Santa Clara Deputy Sheriff Michael Saliba with his Israeli canine partner Shemaya – ‘By training in Israel we had tangible experiences that an average officer in America can’t get’When Michael Saliba wants his two dogs to follow his commands, he barks out the following orders: Chapes (search), Artza (lie down) Ken (yes), and Shev (sit). Pretty standard commands for any dog… if you live in Israel. But Saliba is a deputy sheriff in Santa Clara in Northern California, and until recently didn’t speak a word of Hebrew.
That all changed earlier this year, when Saliba, along with eight other law enforcement officers from six California jurisdictions, went to Israel to learn how to become the Office of Homeland Security’s first ever Counter-Terrorism Canine Handlers. Following two months of intensive training, the officers returned with their Israeli dogs to their jobs in Los Angeles, Sacramento, San Francisco, Alameda, Santa Clara and San Mateo Sheriffs’ offices – and with a new, albeit, limited command of Hebrew.
The majority of the training took place at kennels in Netanya, with field operations in the Sharon and Gush Dan areas. The $411,000 training program funded entirely by California’s federal homeland security grants was undertaken by Pups for Peace, a California-based non-profit organization dedicated to reducing death and injury through the use of specifically trained explosive detection dogs and handlers, in an effort to prevent terrorism.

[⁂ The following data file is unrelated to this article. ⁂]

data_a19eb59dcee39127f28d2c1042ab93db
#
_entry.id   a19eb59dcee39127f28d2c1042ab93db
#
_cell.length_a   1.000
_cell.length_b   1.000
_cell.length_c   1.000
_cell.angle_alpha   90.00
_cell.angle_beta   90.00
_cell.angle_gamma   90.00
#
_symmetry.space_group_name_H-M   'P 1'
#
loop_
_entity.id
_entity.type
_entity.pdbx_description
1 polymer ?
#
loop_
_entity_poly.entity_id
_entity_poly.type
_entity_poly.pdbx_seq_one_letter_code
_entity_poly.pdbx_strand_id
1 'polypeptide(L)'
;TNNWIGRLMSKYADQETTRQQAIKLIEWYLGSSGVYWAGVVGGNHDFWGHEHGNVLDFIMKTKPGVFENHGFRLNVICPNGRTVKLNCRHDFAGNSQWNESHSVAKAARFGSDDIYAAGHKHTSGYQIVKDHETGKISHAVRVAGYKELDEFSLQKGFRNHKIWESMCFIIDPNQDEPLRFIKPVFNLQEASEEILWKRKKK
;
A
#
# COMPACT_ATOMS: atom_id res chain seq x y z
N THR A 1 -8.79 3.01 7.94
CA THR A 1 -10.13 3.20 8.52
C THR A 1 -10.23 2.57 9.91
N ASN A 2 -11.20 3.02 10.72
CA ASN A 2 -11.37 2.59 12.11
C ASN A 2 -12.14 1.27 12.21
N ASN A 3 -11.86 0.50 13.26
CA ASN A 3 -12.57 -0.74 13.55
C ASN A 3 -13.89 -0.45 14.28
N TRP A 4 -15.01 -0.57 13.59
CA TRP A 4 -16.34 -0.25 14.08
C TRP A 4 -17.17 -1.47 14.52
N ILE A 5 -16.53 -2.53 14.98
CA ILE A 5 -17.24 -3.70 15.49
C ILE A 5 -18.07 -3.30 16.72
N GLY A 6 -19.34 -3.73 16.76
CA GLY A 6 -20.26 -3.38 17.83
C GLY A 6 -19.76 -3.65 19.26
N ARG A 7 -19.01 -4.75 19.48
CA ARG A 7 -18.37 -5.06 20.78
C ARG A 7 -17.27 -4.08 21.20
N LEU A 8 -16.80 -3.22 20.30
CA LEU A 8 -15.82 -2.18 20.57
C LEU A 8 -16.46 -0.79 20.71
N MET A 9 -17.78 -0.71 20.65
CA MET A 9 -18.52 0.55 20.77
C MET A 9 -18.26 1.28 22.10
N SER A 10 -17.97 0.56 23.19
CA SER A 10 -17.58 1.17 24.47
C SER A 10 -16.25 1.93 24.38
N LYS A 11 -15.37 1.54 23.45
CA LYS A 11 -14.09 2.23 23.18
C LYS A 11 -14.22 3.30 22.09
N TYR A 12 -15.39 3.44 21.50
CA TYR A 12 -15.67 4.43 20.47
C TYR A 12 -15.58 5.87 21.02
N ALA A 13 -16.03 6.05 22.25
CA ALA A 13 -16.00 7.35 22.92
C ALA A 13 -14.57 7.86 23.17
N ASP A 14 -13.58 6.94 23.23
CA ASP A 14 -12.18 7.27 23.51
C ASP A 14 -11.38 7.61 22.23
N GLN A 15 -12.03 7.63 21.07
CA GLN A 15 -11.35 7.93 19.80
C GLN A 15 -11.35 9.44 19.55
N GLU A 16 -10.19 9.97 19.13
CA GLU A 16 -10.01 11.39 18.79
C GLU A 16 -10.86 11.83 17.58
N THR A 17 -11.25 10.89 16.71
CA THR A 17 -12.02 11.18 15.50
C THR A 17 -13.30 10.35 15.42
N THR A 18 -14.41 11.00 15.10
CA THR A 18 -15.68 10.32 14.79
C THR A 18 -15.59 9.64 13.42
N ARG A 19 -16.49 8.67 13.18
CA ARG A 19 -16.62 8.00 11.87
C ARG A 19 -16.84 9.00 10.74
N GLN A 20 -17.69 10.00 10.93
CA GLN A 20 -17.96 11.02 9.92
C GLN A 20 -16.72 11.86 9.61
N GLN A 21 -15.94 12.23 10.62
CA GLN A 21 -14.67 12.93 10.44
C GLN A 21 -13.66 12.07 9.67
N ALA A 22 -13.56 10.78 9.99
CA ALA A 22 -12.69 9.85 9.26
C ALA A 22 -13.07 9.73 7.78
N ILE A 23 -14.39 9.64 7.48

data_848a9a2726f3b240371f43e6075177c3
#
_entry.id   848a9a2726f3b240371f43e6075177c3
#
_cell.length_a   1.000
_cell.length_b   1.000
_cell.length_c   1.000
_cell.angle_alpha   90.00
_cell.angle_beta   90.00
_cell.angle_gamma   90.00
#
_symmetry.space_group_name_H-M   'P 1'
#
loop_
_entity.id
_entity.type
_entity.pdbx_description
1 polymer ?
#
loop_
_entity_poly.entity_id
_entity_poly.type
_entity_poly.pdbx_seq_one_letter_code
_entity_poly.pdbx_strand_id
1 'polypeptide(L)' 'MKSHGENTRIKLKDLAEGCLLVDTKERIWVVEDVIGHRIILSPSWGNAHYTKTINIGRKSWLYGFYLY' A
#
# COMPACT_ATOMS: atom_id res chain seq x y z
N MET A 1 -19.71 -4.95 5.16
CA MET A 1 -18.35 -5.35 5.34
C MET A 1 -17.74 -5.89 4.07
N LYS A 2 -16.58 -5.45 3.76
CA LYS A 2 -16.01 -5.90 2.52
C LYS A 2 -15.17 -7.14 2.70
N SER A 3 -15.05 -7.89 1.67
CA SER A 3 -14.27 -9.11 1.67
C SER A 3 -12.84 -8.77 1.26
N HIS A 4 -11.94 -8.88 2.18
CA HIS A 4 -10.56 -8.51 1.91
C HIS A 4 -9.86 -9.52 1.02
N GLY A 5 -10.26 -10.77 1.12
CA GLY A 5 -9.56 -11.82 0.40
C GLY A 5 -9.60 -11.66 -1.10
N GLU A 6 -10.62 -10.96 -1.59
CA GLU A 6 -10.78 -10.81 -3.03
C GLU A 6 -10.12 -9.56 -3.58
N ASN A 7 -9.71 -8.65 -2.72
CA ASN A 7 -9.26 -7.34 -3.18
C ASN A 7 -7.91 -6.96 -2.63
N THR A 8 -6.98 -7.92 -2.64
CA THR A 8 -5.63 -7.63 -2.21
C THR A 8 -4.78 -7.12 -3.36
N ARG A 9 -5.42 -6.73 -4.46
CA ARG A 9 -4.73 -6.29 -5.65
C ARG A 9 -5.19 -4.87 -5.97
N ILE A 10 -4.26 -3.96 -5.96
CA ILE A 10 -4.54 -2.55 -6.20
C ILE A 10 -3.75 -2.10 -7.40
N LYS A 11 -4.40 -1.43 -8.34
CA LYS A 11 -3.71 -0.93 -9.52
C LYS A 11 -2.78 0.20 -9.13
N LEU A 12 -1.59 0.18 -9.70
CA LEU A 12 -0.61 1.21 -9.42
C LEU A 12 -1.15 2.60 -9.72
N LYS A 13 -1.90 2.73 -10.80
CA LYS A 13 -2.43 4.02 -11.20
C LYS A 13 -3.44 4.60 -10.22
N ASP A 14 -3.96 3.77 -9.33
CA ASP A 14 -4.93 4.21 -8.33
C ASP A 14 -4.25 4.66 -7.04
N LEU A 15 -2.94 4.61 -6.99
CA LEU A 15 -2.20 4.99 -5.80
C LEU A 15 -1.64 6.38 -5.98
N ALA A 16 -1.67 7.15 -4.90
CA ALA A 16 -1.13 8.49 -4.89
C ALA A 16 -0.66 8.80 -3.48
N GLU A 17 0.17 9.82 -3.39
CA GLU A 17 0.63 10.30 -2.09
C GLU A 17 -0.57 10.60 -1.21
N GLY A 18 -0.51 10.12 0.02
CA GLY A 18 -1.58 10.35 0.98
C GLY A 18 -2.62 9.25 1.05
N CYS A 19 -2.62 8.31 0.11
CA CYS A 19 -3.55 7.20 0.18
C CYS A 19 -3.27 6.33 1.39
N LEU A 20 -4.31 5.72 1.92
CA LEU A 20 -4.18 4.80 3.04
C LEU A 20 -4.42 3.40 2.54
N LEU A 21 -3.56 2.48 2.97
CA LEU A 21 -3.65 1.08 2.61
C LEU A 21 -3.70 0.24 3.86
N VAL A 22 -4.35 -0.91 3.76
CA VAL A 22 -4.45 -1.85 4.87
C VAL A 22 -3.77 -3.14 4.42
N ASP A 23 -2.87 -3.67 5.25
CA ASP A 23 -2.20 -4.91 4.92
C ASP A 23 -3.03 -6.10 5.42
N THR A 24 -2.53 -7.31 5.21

Pups for Peace was established shortly after the Passover double suicide bombings at the Park Hotel in Netanya in 2002, to train dogs to send to Israel to help detect suicide bombers. “It’s amazing,” said Yoram Doctori, the Israeli director of operations for Pups for Peace, and course manager for the California Homeland Security Office. “They helped us in the beginning and now we can give back to them by training their handlers here in Israel with our dogs.”
“Israel is the place to work with world renowned experts on canine and anti-terrorism training,” added Mathew Bettenhausen, director of the California office of homeland security.
Doctori explained that some of the unique methods that Israel employs with its dogs involve advanced counter-terrorism.
“We use tactics that no one else in the world uses. Krav Maga, and martial arts to allow the dogs to detect [a possible suicide bomber] within three feet of them. We train the handlers and the dogs in places that were hit by suicide bombers. It gives them that sense of urgency that cannot be found in America,” he told ISRAEL21c.
In addition, Doctori said unlike in the US, the dogs are not just trained to detect the explosives; they’re also trained to control the suspect. Other training methods that are not employed in the US include training the dogs to work with the public. “We don’t evacuate and work in a controlled area,” Doctori said. “All our dogs are friendly and are at ease being in public.”
In fact, the dogs and their trainers joined a Purim parade held in Netanya, filled with children and merriment.